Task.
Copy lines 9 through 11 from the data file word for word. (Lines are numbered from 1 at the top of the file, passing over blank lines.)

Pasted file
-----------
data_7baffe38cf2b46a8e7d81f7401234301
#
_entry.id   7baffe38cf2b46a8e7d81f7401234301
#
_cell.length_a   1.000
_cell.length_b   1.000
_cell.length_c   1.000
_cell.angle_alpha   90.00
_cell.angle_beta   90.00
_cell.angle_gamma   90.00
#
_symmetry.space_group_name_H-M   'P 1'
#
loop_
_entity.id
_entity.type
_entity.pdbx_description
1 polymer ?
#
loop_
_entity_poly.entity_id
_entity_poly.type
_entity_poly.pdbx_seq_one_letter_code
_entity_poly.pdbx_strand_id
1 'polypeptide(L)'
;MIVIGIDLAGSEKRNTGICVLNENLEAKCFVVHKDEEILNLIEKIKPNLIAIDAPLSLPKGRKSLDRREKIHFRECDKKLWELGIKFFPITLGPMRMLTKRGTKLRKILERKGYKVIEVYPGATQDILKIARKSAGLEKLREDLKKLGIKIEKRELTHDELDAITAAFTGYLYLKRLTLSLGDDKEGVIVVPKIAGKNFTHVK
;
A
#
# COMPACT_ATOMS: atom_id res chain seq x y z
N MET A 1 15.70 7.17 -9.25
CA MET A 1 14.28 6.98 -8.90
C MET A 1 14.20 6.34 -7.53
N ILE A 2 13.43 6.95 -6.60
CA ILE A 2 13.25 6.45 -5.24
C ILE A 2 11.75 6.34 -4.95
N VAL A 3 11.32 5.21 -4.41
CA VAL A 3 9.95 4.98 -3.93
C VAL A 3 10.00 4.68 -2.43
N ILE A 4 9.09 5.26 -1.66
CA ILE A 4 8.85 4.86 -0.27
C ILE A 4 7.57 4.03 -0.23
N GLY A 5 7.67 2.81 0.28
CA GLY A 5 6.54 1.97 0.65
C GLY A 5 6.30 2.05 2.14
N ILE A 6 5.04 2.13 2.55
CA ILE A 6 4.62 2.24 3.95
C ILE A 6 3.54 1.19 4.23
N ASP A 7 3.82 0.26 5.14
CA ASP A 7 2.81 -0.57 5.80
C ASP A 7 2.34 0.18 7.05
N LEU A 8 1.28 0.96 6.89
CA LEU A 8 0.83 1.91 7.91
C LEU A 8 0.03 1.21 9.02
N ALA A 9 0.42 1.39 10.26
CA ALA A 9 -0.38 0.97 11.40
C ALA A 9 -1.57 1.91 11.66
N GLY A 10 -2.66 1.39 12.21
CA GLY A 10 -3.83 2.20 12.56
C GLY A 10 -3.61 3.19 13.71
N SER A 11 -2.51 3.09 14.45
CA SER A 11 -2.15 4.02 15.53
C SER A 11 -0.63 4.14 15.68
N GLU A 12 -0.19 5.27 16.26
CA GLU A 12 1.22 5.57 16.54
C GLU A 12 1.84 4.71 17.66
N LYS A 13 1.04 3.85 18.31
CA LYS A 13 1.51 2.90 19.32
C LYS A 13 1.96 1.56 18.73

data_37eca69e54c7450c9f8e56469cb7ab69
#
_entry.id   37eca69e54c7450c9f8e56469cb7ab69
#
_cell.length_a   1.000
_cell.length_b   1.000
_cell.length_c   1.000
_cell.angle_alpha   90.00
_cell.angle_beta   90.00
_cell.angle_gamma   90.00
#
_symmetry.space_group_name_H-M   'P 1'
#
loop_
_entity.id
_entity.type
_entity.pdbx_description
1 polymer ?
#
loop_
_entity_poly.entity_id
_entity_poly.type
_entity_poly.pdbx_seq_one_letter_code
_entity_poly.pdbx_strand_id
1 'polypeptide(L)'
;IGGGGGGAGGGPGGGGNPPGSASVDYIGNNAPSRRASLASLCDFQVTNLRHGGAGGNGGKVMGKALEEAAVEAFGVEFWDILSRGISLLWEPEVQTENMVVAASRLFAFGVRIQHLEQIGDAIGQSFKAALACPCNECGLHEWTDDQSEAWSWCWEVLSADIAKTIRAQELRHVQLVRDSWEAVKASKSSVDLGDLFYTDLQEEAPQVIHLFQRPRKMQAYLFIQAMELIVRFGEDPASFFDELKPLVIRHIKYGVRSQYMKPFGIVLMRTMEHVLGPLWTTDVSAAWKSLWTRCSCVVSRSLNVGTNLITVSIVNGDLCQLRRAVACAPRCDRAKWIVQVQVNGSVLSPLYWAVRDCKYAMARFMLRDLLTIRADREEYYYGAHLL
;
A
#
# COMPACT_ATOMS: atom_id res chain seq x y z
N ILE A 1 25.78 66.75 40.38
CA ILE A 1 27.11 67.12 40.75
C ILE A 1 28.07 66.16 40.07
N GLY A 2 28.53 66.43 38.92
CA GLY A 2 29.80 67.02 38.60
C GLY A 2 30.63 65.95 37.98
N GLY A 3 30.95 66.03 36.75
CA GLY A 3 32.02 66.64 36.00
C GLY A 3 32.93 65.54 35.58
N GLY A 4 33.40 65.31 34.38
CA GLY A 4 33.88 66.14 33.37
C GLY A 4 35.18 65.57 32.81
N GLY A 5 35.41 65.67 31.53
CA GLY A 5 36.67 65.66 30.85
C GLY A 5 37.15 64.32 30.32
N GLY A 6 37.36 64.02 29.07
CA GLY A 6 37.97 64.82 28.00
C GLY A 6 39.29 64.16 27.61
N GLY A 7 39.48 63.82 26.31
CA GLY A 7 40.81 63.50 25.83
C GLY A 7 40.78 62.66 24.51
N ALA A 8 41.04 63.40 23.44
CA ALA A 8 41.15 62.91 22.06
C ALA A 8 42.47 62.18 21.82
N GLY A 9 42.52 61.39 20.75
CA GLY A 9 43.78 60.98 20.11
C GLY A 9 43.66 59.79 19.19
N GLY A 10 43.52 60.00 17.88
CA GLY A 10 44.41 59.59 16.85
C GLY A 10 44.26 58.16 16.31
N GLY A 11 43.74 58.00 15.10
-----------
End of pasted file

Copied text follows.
_cell.angle_beta   90.00
_cell.angle_gamma   90.00
#